Testing non-nested demand relations: linear expenditure system versus indirect addilog
In applied economic research computable general equilibrium [CGE] models in which the behavior of economic agents are modeled, are widely used. In many CGE models, the Linear Expenditure System [LES] is used to model behavior of the household sector. The disadvantage of LES is that the Engel curves, describing the relationship between expenditure on a certain commodity and total expenditure, are straight lines. Moreover, the LES does not allow for the existence of inferior commodities, elastic demand and gross substitution. An alternative model for the household block is the Indirect Addilog System [IAS] which is as simple to implement as LES, but which does not suffer from these theoretical deficiencies. Consequently, IAS provides a theoretically richer description of household behavior than LES, while it is as easy to implement. In this paper we test the LES specification against the IAS specification in case one disposes of a budget survey. It is not possible to use a standard likelihood ratio test as both models are not nested. We propose to use the likelihood ratio test for non-nested hypotheses due to Vuong (1989), or, alternatively, the distribution-free test due to Clarke (2007). We apply both tests to the Palestinian Expenditure and Consumption Survey (PECS, 2005) and find that there is overwhelming evidence that the IAS specification is to be preferred to the LES specification.
(This abstract was borrowed from another version of this item.)
If you experience problems downloading a file, check if you have the proper application to view it first. In case of further problems read the IDEAS help page. Note that these files are not on the IDEAS site. Please be patient as the files may be large.
As the access to this document is restricted, you may want to look for a different version under "Related research" (further below) or search for a different version of it.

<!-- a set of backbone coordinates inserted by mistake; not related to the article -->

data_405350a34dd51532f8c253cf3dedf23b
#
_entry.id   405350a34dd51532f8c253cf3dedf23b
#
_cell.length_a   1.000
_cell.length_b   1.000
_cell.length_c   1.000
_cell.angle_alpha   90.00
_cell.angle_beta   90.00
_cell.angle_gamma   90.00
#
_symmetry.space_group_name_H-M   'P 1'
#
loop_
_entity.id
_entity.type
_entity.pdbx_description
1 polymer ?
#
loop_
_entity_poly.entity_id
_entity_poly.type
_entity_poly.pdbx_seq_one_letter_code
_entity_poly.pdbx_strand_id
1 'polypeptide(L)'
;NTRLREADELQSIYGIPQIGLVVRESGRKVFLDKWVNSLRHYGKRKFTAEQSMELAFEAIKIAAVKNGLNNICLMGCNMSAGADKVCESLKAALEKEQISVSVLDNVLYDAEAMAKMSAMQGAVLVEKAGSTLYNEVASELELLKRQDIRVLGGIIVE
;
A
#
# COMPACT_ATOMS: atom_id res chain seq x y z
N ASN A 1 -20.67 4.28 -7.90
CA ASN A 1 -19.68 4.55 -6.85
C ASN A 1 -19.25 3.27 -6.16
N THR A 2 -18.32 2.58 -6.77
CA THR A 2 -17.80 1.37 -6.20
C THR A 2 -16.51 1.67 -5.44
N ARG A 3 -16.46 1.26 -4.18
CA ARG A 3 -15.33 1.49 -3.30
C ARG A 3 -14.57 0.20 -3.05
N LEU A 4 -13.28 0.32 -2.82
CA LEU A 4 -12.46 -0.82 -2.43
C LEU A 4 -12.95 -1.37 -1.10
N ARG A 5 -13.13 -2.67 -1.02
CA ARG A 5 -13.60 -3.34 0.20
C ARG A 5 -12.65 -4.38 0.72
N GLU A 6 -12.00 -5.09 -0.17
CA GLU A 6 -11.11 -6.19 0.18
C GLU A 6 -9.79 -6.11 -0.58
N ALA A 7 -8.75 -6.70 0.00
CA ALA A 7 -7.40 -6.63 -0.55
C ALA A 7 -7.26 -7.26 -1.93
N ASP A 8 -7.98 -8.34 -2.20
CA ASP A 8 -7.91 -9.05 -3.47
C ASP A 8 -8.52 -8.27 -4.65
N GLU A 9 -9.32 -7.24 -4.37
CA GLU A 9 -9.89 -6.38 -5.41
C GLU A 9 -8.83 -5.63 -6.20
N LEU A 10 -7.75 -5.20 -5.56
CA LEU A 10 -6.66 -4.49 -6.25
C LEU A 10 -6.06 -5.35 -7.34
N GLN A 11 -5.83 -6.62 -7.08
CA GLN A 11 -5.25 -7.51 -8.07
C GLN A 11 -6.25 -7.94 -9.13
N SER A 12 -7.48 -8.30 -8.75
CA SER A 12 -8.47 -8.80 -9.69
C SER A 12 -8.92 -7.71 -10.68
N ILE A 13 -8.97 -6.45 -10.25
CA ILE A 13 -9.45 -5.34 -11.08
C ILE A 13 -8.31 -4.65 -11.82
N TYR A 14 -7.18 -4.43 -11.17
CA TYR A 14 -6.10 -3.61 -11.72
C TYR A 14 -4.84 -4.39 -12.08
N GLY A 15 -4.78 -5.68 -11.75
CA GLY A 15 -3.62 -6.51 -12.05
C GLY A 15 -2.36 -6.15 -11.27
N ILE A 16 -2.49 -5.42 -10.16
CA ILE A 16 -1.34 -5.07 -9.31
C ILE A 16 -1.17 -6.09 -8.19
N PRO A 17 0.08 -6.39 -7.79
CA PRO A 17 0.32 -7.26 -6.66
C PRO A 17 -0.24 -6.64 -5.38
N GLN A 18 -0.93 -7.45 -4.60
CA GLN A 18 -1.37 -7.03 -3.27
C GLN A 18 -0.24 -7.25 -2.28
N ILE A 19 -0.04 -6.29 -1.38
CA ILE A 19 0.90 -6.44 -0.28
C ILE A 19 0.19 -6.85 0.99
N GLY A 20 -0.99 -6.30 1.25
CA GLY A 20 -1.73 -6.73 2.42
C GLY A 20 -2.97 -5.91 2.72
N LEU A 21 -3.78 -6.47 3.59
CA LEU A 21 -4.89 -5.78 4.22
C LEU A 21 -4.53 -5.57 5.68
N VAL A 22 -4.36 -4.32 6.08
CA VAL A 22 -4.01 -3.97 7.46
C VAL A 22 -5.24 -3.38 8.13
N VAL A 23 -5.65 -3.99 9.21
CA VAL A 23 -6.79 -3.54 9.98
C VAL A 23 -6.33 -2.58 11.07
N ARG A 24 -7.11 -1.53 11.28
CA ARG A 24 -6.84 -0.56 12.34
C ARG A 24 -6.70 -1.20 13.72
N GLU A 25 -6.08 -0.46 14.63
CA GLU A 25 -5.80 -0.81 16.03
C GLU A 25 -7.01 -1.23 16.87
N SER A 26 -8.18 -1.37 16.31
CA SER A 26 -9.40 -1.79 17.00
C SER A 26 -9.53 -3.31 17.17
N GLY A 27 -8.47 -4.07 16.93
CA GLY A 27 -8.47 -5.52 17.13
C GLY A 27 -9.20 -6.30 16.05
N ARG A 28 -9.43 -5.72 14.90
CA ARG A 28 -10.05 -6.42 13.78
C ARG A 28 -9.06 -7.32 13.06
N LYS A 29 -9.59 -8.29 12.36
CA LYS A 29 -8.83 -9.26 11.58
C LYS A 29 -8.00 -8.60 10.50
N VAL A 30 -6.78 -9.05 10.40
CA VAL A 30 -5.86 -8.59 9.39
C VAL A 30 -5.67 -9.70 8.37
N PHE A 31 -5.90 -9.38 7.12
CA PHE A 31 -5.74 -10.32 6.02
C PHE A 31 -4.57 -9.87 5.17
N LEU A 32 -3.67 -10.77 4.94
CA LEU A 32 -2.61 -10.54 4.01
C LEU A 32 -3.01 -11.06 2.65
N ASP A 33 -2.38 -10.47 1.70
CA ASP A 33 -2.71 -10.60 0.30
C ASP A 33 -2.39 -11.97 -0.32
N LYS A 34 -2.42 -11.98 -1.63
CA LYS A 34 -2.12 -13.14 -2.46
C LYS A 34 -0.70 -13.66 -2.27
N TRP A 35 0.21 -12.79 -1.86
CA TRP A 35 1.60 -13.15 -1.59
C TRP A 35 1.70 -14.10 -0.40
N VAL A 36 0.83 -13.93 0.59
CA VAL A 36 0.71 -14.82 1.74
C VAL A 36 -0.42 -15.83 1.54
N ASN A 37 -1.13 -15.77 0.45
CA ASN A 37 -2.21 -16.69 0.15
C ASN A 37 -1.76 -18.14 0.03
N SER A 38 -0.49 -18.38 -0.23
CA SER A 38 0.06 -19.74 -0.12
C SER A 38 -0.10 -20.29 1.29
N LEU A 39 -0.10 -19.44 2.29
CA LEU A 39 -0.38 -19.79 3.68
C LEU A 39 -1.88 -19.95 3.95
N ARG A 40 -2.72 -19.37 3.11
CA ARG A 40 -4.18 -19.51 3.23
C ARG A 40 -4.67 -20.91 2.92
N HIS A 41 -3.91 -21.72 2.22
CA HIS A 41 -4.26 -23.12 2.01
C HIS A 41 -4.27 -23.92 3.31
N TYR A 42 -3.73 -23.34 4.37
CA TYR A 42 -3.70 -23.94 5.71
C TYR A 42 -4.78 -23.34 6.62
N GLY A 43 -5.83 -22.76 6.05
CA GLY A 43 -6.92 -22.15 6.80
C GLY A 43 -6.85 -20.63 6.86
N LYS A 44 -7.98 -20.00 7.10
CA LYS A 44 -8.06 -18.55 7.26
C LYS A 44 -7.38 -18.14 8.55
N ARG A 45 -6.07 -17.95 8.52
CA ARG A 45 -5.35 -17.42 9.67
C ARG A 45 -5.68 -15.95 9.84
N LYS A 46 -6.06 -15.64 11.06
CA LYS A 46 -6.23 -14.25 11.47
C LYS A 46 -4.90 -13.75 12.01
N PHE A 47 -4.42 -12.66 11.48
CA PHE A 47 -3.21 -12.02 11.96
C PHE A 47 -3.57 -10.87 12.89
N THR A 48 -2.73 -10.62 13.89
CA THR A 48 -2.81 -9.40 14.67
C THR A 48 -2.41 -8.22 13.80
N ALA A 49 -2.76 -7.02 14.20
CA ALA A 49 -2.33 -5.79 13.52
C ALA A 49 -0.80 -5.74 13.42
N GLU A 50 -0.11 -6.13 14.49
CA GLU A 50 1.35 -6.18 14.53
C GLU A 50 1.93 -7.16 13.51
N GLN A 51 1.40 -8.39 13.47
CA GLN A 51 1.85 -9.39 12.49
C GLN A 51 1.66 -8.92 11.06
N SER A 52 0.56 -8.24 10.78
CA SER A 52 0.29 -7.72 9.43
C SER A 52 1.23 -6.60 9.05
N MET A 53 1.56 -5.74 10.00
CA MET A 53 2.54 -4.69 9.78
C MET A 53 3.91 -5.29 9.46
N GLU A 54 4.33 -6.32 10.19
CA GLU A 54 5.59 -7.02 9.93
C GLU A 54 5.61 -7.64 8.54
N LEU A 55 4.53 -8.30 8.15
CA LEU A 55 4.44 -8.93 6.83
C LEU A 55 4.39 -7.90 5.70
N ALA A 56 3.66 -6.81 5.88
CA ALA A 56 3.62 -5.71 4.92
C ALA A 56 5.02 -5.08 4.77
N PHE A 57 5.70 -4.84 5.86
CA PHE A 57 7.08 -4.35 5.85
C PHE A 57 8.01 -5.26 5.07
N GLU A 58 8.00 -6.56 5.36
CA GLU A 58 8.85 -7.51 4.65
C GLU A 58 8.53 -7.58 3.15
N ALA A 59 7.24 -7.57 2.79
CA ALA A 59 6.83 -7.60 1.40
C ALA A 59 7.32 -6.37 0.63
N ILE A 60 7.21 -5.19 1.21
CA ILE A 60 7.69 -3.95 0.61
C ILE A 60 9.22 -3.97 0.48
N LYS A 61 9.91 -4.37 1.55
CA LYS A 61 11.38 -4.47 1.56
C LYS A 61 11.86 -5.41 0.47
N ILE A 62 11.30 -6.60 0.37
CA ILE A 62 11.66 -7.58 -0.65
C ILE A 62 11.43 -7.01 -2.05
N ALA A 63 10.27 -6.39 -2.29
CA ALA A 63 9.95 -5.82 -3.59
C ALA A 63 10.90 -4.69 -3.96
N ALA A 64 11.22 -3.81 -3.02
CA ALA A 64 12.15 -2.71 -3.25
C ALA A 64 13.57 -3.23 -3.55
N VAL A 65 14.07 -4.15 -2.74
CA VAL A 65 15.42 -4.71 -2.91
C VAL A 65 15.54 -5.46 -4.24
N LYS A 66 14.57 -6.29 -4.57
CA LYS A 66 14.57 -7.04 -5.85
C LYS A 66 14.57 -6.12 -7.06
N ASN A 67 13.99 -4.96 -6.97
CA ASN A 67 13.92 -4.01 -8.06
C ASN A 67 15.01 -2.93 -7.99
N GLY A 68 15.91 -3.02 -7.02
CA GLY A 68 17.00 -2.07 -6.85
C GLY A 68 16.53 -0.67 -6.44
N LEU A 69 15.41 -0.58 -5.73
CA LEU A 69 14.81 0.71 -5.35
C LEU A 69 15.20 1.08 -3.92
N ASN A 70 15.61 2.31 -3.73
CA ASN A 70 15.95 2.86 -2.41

Volume (Year): 63 (2009)
Issue (Month): 3 ()
|Contact details of provider:|| Web page: http://www.blackwellpublishing.com/journal.asp?ref=0039-0402|
|Order Information:||Web: http://www.blackwellpublishing.com/subs.asp?ref=0039-0402|
References listed on IDEAS
Please report citation or reference errors to , or , if you are the registered author of the cited work, log in to your RePEc Author Service profile, click on "citations" and make appropriate adjustments.:
- Hanoch, Giora, 1975. "Production and Demand Models with Direct or Indirect Implicit Additivity," Econometrica, Econometric Society, vol. 43(3), pages 395-419, May.
- Lejour, Arjan & Rojas-Romagosa, Hugo & Verweij, Gerard, 2008.
"Opening services markets within Europe: Modelling foreign establishments in a CGE framework,"
Elsevier, vol. 25(5), pages 1022-1039, September.
- Hugo ROJAS-ROMAGOSA & Arjan LEJOUR & Gerard VERWEIJ, "undated". "Opening Services Markets within Europe: Modelling Foreign Establishments in a CGE Framework," EcoMod2008 23800117, EcoMod.
- Arjan Lejour & Hugo Rojas-Romagosa & Verweij. G., 2007. "Opening services markets within Europe; modelling foreign establishments in a CGE framework," CPB Discussion Paper 80, CPB Netherlands Bureau for Economic Policy Analysis.